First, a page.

Redemption is a provocative photography exhibit that explores the complexity of self-definition for gay men of color. The photographer, David Quintanilla drew inspiration for “Redemption” from reading the work of Black gay novelist James Baldwin. Redemption is unique in that while it addresses broader cultural issues that impact men of color’s ability to self-define, issues such as immigration or state violence, “Redemption” remains firmly and unapologetically within an illustrious gay male artistic tradition. An example of this bridging of various issues and communities, is Quintanilla’s piece “The Son and the Prophet” which is a profound meditation on the struggles that gay men of Latin and Arab descent must face concerning religion. Further, the exhibit has a strong male nude component to further highlight gay men’s vulnerability and connection to the rest of humanity. While the models represent a certain bodily ideal, Quintanilla purposely wanted to draw attention to the fact that regardless of what body they possess, gay men of color are still excluded from the Western ideal.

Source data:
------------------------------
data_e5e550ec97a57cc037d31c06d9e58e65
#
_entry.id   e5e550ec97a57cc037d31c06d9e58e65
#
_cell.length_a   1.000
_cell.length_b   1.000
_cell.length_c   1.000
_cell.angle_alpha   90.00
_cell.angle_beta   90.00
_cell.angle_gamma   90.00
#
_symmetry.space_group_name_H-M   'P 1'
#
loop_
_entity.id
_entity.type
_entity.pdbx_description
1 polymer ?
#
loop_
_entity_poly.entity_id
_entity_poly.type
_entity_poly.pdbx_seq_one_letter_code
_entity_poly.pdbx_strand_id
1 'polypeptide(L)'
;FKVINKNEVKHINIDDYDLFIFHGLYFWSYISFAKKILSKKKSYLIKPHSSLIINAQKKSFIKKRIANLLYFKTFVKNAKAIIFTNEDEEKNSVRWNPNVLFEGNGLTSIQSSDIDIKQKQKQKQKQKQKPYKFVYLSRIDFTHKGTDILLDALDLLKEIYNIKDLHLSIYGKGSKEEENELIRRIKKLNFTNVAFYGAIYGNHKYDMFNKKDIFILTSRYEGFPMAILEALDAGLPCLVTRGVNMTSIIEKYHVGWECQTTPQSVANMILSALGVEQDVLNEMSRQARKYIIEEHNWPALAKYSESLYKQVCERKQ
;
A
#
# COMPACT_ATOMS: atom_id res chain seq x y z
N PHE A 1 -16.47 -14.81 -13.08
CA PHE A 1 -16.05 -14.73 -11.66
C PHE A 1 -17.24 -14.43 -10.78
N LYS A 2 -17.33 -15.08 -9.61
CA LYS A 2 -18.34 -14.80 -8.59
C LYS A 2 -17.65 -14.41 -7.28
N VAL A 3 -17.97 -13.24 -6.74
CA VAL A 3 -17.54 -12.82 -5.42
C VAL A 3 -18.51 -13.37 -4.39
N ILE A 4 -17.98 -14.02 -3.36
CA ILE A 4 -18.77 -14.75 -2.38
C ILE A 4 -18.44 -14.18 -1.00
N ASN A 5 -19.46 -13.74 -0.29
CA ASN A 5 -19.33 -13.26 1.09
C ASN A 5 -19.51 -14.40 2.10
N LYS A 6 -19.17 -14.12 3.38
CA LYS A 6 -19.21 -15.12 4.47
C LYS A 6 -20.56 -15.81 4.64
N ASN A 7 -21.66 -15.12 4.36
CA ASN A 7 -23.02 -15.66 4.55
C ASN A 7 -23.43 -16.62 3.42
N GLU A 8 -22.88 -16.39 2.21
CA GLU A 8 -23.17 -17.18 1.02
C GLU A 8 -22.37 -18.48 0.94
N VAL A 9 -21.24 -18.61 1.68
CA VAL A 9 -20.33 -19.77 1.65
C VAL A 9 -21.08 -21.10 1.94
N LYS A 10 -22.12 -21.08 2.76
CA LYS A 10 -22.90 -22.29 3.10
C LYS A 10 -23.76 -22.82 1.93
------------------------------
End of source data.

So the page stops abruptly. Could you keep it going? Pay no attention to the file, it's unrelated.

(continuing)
David Quintanilla is a photographer living in San Diego, California who is originally from El Paso, Texas. Inspired by his predominantly Mexican and Catholic community while growing up in West Texas he turned to art as an outlet for self expression. He has been working as a portrait and editorial photographer for over a decade. Quintanilla was the 2016 photographer for our fine art photography program and his exhibit Redemption opened at the Museum of Photographic Arts in San Diego. Quintanilla gained national attention in 2009 for his Boycott Hate Campaign, a social media photo campaign he started in order to protest the controversial immigration law being passed in Arizona at the time. He continues to work as a photographer.